Cardinal Turkson spoke on the matter and explained how his office is coordinating various aid from organizations of American Churches. “Contributions also come from individual citizens or members of the Churches, announcements are made at government level but nothing happens”. A project for the reconstruction of refugee homes is currently being defined: “But should these homes be built where the refugees are now or, in their places of origin? We need to get an overview of the current situation” Turkson stressed. “How can we be sure that they want to return?
A different scenario, yet Monsignor Spengler’s apprehension for Brazil is the same. He denounced above all the damage caused by drugs that “is part of the lives of so many young people and families”, so much so that “statistics say that people die more in Brazil than in the war in Syria”.
This phrase was greeted with a grimace by Patriarch Sako who, when asked about his facial expression, made it clear that there can be no comparison between this Latin American social phenomenon and what is a humanitarian tragedy in the Middle East: “There, young people are free, while in Syria, innocents are often killed”.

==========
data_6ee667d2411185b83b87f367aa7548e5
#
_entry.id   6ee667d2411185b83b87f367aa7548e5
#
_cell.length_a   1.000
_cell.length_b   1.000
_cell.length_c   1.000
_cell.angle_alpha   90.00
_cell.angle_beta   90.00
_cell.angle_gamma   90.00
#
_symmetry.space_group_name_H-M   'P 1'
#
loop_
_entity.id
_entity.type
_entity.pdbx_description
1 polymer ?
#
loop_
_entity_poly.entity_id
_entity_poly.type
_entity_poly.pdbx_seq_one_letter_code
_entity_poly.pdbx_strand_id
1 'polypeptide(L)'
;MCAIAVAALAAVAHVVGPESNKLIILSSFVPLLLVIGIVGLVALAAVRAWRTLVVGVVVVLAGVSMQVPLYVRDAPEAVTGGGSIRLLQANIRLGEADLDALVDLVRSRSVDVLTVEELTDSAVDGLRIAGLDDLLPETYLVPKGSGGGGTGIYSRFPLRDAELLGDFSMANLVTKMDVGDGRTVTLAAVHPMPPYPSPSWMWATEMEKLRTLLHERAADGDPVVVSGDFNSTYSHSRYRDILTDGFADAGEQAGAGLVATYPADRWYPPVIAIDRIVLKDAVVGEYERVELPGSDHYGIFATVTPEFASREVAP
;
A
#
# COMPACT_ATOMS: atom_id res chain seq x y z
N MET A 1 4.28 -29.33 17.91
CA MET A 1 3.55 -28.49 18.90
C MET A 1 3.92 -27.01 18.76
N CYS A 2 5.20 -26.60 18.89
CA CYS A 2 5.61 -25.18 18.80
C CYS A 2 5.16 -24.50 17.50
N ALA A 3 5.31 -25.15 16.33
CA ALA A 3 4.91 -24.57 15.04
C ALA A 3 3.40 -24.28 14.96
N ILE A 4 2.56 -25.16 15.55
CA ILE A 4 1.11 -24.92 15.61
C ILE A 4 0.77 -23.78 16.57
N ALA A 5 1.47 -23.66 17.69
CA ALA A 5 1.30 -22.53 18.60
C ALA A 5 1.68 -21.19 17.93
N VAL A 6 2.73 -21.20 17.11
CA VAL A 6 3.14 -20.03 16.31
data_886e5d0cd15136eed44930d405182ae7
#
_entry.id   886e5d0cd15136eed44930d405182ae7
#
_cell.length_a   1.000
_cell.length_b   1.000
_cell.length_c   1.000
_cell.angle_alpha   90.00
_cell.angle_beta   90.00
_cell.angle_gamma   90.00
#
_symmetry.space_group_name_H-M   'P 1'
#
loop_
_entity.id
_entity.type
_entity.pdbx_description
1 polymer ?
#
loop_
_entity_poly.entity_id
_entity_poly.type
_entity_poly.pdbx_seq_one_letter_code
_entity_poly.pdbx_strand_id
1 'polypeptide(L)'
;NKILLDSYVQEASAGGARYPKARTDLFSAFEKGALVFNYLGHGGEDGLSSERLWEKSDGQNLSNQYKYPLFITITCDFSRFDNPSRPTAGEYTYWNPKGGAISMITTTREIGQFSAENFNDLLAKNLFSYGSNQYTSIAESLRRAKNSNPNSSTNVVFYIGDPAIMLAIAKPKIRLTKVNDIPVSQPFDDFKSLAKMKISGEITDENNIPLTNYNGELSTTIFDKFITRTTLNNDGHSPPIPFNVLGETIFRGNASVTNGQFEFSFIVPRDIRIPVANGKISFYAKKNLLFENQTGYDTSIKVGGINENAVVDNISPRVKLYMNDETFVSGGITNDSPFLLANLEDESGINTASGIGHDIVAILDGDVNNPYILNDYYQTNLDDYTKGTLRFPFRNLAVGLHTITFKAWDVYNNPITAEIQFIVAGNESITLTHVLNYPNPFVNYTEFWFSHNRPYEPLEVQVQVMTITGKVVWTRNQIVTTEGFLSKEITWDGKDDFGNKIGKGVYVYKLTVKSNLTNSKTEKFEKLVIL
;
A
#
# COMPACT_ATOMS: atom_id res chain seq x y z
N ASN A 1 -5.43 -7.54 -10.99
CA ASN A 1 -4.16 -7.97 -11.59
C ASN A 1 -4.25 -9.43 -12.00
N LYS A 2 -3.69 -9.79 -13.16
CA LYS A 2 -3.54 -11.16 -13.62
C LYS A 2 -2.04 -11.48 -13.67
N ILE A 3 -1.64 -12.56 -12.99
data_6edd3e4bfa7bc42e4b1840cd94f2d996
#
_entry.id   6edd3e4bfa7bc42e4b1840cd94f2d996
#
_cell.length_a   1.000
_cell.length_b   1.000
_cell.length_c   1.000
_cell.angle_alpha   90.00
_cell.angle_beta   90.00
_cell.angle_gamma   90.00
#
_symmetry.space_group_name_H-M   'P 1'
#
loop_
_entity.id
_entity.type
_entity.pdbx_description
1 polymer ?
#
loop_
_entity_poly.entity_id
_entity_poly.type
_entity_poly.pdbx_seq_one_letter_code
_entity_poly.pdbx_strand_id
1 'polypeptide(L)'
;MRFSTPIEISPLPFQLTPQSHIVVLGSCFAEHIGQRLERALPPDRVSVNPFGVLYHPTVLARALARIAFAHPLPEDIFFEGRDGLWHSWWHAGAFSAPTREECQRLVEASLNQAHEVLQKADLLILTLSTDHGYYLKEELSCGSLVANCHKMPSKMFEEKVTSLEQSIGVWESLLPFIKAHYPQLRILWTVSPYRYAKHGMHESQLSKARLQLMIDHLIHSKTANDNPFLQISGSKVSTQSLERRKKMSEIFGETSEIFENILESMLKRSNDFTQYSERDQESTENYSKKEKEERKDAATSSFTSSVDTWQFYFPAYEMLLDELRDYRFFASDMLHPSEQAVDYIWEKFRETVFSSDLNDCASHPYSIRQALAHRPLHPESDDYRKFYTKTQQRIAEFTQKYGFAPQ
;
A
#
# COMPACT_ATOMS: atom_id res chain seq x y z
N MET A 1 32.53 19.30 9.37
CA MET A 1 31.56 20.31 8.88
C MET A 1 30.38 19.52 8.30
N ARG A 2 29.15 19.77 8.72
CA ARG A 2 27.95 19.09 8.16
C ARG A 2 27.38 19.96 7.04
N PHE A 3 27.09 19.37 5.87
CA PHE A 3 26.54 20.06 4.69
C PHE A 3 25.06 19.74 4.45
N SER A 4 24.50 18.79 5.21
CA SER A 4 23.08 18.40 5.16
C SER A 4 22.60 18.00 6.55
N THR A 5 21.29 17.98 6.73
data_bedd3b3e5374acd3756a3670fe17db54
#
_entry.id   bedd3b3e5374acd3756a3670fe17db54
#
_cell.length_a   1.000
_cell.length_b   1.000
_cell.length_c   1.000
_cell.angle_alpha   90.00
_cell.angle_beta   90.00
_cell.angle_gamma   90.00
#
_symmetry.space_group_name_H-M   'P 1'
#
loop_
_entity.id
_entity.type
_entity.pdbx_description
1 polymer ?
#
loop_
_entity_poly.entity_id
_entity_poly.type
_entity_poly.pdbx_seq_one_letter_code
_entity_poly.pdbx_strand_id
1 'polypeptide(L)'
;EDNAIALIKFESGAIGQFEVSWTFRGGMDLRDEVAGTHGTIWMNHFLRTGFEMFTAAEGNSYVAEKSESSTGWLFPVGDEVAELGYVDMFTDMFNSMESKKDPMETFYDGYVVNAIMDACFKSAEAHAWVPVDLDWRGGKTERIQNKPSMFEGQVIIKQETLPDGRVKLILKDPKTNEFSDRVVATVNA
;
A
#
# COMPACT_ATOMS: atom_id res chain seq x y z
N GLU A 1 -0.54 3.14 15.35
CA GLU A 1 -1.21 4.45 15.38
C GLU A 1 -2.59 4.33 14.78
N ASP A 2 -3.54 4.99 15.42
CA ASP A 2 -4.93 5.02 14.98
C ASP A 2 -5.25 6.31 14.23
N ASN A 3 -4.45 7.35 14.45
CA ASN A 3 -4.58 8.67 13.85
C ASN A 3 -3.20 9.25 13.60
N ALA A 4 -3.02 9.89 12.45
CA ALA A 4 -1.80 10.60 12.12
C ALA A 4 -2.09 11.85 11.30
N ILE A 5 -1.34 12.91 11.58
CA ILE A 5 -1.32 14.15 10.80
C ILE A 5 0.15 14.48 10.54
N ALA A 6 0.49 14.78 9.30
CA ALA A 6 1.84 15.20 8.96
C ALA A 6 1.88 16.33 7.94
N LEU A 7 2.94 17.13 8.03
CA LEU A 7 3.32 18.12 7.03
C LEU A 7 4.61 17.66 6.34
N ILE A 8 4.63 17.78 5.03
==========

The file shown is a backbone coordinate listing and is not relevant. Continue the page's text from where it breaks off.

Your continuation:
It’s true, “they’re different realities,” Spengler pointed out, but they both share the same “cruelty”. In Brazil “the victims are young, the big drug dealers are sowers of death, there are sectors of society and of the political world that want the legalization of certain types of drugs, thus promoting addiction, however the State has not committed itself to treat these people. They are remnants, the crucifixes of today that society struggles to look at. And many families are living this difficult reality… Every weekend, carnages take place on the outskirts of big cities”. Not to mention the young people themselves “who suffer and feel how difficult it is to make the road or the way back”. Throughout South America, the bishop added, “the Church does an extraordinary job in this area of life trying to help young people and creating spaces where they can perhaps reintegrate into society”.